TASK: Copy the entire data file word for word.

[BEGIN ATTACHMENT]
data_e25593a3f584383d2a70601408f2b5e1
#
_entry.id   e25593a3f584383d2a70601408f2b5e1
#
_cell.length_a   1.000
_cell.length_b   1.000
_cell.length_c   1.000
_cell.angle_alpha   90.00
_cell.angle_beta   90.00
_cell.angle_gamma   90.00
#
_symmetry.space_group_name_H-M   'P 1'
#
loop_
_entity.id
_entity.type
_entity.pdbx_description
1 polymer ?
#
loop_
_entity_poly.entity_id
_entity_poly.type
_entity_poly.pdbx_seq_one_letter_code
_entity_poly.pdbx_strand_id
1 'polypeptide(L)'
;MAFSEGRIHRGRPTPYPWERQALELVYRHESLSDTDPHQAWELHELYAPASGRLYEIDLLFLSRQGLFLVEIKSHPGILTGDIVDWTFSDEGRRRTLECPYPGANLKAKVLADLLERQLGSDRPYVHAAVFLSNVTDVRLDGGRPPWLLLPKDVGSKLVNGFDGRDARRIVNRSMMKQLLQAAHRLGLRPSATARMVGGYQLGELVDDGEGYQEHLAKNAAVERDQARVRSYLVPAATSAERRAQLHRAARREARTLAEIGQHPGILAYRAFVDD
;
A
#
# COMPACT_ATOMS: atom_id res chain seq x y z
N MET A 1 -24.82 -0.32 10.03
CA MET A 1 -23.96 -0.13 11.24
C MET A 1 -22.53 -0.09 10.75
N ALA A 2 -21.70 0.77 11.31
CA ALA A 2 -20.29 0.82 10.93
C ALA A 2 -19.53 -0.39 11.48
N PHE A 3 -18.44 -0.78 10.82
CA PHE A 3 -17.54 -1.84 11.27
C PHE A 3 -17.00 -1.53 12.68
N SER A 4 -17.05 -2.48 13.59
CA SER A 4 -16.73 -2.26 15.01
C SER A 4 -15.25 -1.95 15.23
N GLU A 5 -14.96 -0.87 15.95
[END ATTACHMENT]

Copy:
data_e25593a3f584383d2a70601408f2b5e1
#
_entry.id   e25593a3f584383d2a70601408f2b5e1
#
_cell.length_a   1.000
_cell.length_b   1.000
_cell.length_c   1.000
_cell.angle_alpha   90.00
_cell.angle_beta   90.00
_cell.angle_gamma   90.00
#
_symmetry.space_group_name_H-M   'P 1'
#
loop_
_entity.id
_entity.type
_entity.pdbx_description
1 polymer ?
#
loop_
_entity_poly.entity_id
_entity_poly.type
_entity_poly.pdbx_seq_one_letter_code
_entity_poly.pdbx_strand_id
1 'polypeptide(L)'
;MAFSEGRIHRGRPTPYPWERQALELVYRHESLSDTDPHQAWELHELYAPASGRLYEIDLLFLSRQGLFLVEIKSHPGILTGDIVDWTFSDEGRRRTLECPYPGANLKAKVLADLLERQLGSDRPYVHAAVFLSNVTDVRLDGGRPPWLLLPKDVGSKLVNGFDGRDARRIVNRSMMKQLLQAAHRLGLRPSATARMVGGYQLGELVDDGEGYQEHLAKNAAVERDQARVRSYLVPAATSAERRAQLHRAARREARTLAEIGQHPGILAYRAFVDD
;
A
#
# COMPACT_ATOMS: atom_id res chain seq x y z
N MET A 1 -24.82 -0.32 10.03
CA MET A 1 -23.96 -0.13 11.24
C MET A 1 -22.53 -0.09 10.75
N ALA A 2 -21.70 0.77 11.31
CA ALA A 2 -20.29 0.82 10.93
C ALA A 2 -19.53 -0.39 11.48
N PHE A 3 -18.44 -0.78 10.82
CA PHE A 3 -17.54 -1.84 11.27
C PHE A 3 -17.00 -1.53 12.68
N SER A 4 -17.05 -2.48 13.59
CA SER A 4 -16.73 -2.26 15.01
C SER A 4 -15.25 -1.95 15.23
N GLU A 5 -14.96 -0.87 15.95